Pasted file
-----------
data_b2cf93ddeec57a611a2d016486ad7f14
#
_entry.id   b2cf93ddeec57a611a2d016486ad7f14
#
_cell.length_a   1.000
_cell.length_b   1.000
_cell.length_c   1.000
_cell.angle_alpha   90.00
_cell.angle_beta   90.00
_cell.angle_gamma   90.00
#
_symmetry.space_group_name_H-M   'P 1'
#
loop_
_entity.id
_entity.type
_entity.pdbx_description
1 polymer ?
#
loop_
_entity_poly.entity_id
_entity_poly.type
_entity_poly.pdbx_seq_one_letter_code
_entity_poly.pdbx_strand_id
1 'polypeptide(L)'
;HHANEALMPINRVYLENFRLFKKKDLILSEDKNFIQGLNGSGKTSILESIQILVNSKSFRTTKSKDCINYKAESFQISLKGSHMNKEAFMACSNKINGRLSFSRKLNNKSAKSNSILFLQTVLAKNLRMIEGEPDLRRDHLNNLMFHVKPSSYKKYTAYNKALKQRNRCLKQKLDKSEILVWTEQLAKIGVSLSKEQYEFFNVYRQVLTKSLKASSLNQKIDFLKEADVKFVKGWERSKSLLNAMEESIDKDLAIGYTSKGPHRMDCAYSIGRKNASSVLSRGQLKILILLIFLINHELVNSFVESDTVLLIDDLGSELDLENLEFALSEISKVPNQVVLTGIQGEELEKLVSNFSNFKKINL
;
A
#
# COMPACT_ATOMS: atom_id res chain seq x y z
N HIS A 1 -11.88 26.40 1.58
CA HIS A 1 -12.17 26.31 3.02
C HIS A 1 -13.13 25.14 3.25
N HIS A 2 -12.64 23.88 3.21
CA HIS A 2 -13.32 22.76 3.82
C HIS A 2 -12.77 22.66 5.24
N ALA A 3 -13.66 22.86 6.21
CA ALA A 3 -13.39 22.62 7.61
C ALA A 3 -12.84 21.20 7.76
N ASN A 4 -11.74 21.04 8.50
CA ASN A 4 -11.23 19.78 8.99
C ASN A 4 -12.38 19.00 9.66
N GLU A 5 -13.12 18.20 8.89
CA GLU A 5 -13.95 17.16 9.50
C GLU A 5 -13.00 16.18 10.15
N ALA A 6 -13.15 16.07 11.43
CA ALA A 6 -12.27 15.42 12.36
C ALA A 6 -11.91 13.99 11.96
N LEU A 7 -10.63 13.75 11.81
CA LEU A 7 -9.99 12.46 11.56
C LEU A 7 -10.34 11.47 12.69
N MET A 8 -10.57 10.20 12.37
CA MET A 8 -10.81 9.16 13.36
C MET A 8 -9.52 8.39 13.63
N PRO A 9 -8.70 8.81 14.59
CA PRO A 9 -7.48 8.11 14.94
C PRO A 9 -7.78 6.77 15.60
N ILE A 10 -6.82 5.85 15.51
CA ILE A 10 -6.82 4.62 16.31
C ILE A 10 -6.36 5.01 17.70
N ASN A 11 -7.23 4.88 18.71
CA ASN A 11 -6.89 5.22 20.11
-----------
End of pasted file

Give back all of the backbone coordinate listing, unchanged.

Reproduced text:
data_b2cf93ddeec57a611a2d016486ad7f14
#
_entry.id   b2cf93ddeec57a611a2d016486ad7f14
#
_cell.length_a   1.000
_cell.length_b   1.000
_cell.length_c   1.000
_cell.angle_alpha   90.00
_cell.angle_beta   90.00
_cell.angle_gamma   90.00
#
_symmetry.space_group_name_H-M   'P 1'
#
loop_
_entity.id
_entity.type
_entity.pdbx_description
1 polymer ?
#
loop_
_entity_poly.entity_id
_entity_poly.type
_entity_poly.pdbx_seq_one_letter_code
_entity_poly.pdbx_strand_id
1 'polypeptide(L)'
;HHANEALMPINRVYLENFRLFKKKDLILSEDKNFIQGLNGSGKTSILESIQILVNSKSFRTTKSKDCINYKAESFQISLKGSHMNKEAFMACSNKINGRLSFSRKLNNKSAKSNSILFLQTVLAKNLRMIEGEPDLRRDHLNNLMFHVKPSSYKKYTAYNKALKQRNRCLKQKLDKSEILVWTEQLAKIGVSLSKEQYEFFNVYRQVLTKSLKASSLNQKIDFLKEADVKFVKGWERSKSLLNAMEESIDKDLAIGYTSKGPHRMDCAYSIGRKNASSVLSRGQLKILILLIFLINHELVNSFVESDTVLLIDDLGSELDLENLEFALSEISKVPNQVVLTGIQGEELEKLVSNFSNFKKINL
;
A
#
# COMPACT_ATOMS: atom_id res chain seq x y z
N HIS A 1 -11.88 26.40 1.58
CA HIS A 1 -12.17 26.31 3.02
C HIS A 1 -13.13 25.14 3.25
N HIS A 2 -12.64 23.88 3.21
CA HIS A 2 -13.32 22.76 3.82
C HIS A 2 -12.77 22.66 5.24
N ALA A 3 -13.66 22.86 6.21
CA ALA A 3 -13.39 22.62 7.61
C ALA A 3 -12.84 21.20 7.76
N ASN A 4 -11.74 21.04 8.50
CA ASN A 4 -11.23 19.78 8.99
C ASN A 4 -12.38 19.00 9.66
N GLU A 5 -13.12 18.20 8.89
CA GLU A 5 -13.95 17.16 9.50
C GLU A 5 -13.00 16.18 10.15
N ALA A 6 -13.15 16.07 11.43
CA ALA A 6 -12.27 15.42 12.36
C ALA A 6 -11.91 13.99 11.96
N LEU A 7 -10.63 13.75 11.81
CA LEU A 7 -9.99 12.46 11.56
C LEU A 7 -10.34 11.47 12.69
N MET A 8 -10.57 10.20 12.37
CA MET A 8 -10.81 9.16 13.36
C MET A 8 -9.52 8.39 13.63
N PRO A 9 -8.70 8.81 14.59
CA PRO A 9 -7.48 8.11 14.94
C PRO A 9 -7.78 6.77 15.60
N ILE A 10 -6.82 5.85 15.51
CA ILE A 10 -6.82 4.62 16.31
C ILE A 10 -6.36 5.01 17.70
N ASN A 11 -7.23 4.88 18.71
CA ASN A 11 -6.89 5.22 20.11